Yuval Diskin, former head of Shin Bet,
“I have no faith in either the prime minister or the defense minister. ( Benjamin Netanyahu and Ehud Barak ) I am very mistrustful of a leadership that makes decisions based on messianic senses…. I’ve seen them from up close. They’re not messiahs, either of them, and they are not people whom I, on a personal level at least, trust to lead the State of Israel into an event of that scale and also to extricate Israel from it. I am very worried that they are not the people whom I truly would want to be at the helm when we set out on an endeavor of that sort.”

#9 Comment By chipotle On November 25, 2013 @ 11:46 am

Danielle Pletka and Thomas Donnelly fretted ahead of the 2010 elections that “libertarians and Tea Party darlings” were going to transform the party into “a combination of Ebenezer Scrooge and George McGovern;” Pletka returned to this theme after Obama was re-elected.

Let’s be clear. Danielle Pletka isn’t fit to lick the soles of George McGovern’s shoes. How much of the blood of 4,000 American troops and 100,000 dead Iraqi civilians (not to mention permanently-scarred American combat veterans) is on her hands is a question for practitioners of the moral sciences.

#10 Comment By William Dalton On November 25, 2013 @ 11:57 am

If Rand Paul doesn’t oppose his party’s warhawks who are trying to scuttle peace negotiations with Iran, or at least remain silent, he will lose the main portion of those Republicans who made the Party take his father seriously and who propelled him to his seat in the U.S. Senate.

If Rubio, Cruz, and company continue to beat the drum for the Israeli fearmongers to continue Iranian sanctions, that will be to Rand Paul’s benefit. The Republican rank and file have come to the point where already half are as tired of war as the rest of the country, and the numbers are growing that understand, in the war against Sunni extremism, such as brought us the embassy bombings in Africa, the attacks on our ships and bases in the Arabian peninsula, and has been ambushing and laying bombs for U.S. forces in Iraq and Afghanistan, and throughout the world, not to mention the attack on 9/11, it is Iran, with its agents of “terrorism”, which has been their most fearsome enemy and, in that respect, our best ally. Has our vaunted ally, Israel, done nearly as much to assist us?

There has been a few decades in which Republicans have been able to pluck away some Jewish votes from Democrats by upstaging them in support for Israel. But that era, too, is coming to an end. The Republican Party has more chance to win over Hispanic voters with conservative social values than it does Jewish voters (a smaller minority) with support for the extremists of the Israeli government, with which even American Jewry has lost patience. The Republican candidate for President who stands against the Party’s leaders who have prostituted themselves with Bibi Netanyahu and Sheldon Adelson will not only win the 2016 nominiation, but also the election.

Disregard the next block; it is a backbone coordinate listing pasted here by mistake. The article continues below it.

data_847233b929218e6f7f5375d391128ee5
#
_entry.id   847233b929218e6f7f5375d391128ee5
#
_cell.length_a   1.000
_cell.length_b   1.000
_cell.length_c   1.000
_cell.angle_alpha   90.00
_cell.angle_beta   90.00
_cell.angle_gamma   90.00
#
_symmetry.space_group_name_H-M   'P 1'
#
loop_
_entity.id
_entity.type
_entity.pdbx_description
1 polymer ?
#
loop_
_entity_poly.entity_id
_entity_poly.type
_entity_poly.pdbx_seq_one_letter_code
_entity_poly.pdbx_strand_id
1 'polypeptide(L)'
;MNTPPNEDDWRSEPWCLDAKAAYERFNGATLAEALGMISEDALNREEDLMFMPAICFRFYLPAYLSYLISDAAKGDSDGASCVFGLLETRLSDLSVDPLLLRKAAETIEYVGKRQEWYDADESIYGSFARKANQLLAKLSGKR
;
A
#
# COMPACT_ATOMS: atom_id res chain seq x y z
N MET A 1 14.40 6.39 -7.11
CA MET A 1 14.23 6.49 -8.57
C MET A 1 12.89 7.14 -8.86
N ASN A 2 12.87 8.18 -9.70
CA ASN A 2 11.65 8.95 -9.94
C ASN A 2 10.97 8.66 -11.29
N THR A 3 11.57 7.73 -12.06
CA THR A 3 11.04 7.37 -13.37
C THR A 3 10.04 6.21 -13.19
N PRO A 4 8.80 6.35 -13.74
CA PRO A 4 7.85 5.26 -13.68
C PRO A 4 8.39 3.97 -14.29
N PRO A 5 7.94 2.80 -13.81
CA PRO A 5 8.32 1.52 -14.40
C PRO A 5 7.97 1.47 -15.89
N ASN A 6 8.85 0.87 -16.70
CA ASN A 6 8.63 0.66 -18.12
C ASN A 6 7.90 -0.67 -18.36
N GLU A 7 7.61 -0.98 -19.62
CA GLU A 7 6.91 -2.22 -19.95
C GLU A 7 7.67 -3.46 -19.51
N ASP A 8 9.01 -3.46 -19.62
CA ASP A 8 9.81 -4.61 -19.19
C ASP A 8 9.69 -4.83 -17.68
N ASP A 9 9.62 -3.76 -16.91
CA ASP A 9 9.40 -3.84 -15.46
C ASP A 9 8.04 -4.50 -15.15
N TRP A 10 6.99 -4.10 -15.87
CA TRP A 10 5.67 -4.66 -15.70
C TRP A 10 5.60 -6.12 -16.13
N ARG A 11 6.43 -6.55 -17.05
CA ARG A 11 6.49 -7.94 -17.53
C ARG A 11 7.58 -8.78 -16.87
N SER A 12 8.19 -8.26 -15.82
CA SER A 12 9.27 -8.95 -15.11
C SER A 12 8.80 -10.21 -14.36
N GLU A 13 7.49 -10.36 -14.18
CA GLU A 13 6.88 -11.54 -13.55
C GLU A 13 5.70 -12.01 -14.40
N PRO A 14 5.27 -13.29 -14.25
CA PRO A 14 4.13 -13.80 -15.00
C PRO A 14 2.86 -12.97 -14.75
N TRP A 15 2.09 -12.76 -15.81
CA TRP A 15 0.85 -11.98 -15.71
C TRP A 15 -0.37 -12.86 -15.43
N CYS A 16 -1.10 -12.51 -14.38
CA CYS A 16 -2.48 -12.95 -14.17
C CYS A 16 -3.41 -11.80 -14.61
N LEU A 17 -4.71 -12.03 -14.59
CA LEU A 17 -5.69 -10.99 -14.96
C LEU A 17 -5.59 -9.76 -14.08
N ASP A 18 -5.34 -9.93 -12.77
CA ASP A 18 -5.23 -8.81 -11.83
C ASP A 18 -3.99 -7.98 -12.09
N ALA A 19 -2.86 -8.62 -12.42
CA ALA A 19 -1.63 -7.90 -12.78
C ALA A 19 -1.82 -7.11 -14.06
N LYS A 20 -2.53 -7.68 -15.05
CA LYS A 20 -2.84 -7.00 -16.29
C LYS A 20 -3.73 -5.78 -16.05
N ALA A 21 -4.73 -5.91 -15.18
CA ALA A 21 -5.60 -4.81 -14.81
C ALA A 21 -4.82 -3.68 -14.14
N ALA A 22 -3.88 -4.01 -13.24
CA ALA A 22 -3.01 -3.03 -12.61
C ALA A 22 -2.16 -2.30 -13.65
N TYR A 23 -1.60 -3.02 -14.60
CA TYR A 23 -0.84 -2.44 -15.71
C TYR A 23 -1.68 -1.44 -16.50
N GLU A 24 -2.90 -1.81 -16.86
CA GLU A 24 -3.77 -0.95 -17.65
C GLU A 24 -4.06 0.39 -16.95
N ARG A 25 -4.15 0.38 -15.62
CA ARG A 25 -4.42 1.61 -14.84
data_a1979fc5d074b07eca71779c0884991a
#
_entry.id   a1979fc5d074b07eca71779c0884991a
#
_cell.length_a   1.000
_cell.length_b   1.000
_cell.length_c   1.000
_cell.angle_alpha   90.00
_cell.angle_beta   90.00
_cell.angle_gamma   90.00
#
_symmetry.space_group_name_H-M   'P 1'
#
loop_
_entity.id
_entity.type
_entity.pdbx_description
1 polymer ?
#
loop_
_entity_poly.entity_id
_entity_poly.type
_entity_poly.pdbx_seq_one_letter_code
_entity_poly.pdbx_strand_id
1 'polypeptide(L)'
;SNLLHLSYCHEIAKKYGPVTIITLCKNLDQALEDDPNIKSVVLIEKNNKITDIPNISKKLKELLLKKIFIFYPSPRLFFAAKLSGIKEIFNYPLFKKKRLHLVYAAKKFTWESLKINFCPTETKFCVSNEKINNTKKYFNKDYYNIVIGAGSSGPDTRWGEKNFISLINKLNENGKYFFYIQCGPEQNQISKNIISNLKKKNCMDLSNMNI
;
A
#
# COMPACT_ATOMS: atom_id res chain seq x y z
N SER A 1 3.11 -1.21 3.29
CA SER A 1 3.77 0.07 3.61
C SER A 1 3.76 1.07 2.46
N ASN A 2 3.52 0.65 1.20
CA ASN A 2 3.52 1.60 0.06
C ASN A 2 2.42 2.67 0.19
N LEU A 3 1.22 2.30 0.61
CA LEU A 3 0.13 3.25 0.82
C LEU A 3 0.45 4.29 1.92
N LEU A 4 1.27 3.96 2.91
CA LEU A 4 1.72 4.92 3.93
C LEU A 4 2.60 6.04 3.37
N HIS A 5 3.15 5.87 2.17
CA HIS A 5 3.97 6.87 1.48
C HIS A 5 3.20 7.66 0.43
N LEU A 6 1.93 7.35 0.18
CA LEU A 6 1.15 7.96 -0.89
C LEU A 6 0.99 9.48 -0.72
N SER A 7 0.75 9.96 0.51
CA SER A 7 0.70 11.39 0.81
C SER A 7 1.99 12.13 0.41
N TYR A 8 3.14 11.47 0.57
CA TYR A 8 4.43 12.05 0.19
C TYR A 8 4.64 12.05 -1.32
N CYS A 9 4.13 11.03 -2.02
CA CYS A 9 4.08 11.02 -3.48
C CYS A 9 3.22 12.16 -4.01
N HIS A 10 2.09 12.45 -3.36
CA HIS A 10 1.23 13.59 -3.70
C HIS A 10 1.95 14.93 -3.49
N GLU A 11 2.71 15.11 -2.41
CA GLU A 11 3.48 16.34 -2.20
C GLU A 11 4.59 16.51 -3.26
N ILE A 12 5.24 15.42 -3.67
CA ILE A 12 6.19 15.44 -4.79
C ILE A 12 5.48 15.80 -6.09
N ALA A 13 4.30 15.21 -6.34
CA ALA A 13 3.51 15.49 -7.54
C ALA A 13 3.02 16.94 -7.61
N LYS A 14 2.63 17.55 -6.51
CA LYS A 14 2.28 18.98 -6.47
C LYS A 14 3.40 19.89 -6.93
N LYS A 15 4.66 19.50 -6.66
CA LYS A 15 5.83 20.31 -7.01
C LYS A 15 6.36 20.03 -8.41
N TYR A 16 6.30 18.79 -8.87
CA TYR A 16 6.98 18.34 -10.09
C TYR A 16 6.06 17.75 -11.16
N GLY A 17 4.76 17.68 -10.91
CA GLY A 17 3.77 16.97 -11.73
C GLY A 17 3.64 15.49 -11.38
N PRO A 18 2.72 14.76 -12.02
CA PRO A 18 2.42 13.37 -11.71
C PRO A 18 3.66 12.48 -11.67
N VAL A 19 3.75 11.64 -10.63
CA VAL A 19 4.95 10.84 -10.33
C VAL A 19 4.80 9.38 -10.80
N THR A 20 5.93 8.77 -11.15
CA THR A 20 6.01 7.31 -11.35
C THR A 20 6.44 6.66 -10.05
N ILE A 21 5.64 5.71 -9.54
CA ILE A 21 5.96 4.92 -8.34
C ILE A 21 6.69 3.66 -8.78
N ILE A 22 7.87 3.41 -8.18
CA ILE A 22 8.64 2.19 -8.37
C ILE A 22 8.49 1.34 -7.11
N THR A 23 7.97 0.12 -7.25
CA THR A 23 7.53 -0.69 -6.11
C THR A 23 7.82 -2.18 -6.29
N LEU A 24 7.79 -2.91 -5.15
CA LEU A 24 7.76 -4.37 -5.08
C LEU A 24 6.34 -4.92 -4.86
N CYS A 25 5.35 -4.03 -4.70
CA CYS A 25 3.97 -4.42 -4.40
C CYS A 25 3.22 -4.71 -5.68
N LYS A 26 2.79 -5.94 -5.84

#11 Comment By Myron Hudson On November 25, 2013 @ 1:40 pm

A common thread I keep seeing now is the reference to us being ‘tired of war’. Well, yes, but weariness and lack of fortitude or commitment is not the primary factor despite what The Economist (an increasing disappointing publication) would have us believe.

The fact is that we are no longer deceived by the warmongers and if there is anything we’re tired of, it’s their lies.

William Dalton, I hope you’re right.

#12 Comment By Jon Harrison On November 25, 2013 @ 3:12 pm

I fear Rand Paul will fall in line with the hawks. I don’t see him remaining silent, and I don’t see him coming out against provocations and the road to war, because neither course will play in the battle for the Republican nomination in 2016. Anti-Iran and anti-Islam sentiment is a much stronger current in GOP ranks than the pro-peace, realist position.

#13 Comment By Michael N Moore On November 25, 2013 @ 3:40 pm

William Dalton said: “The Republican Party has more chance to win over Hispanic voters with conservative social values than it does Jewish voter…”

This is something that I frequently mull over.

The Republicans have siphoned off 50% of the Catholic vote from the Dems by using the issues of affirmative action and right to life. As one Jewish sociologist said: “American Jews earn like Episcopalians, but vote like Puerto Ricans”. This would seem to make them vulnerable to moving the dial up to 50% for the GOP by hammering away on Israel.

It should also be noted that American Jews bring a lot more to the politics than votes. They participate fully in elections and public affairs. This has a political force multiplier effect.

On the other hand, the non-Paul Republicans do have a long history with the military industrial complex and I believe that many of the Christian Zionist are employed in this tax-intensive enterprise. Israel is, of course, an incredibly valuable ally of US military contractors because it can get liberal US Jews to lobby for military spending on Israel’s behalf.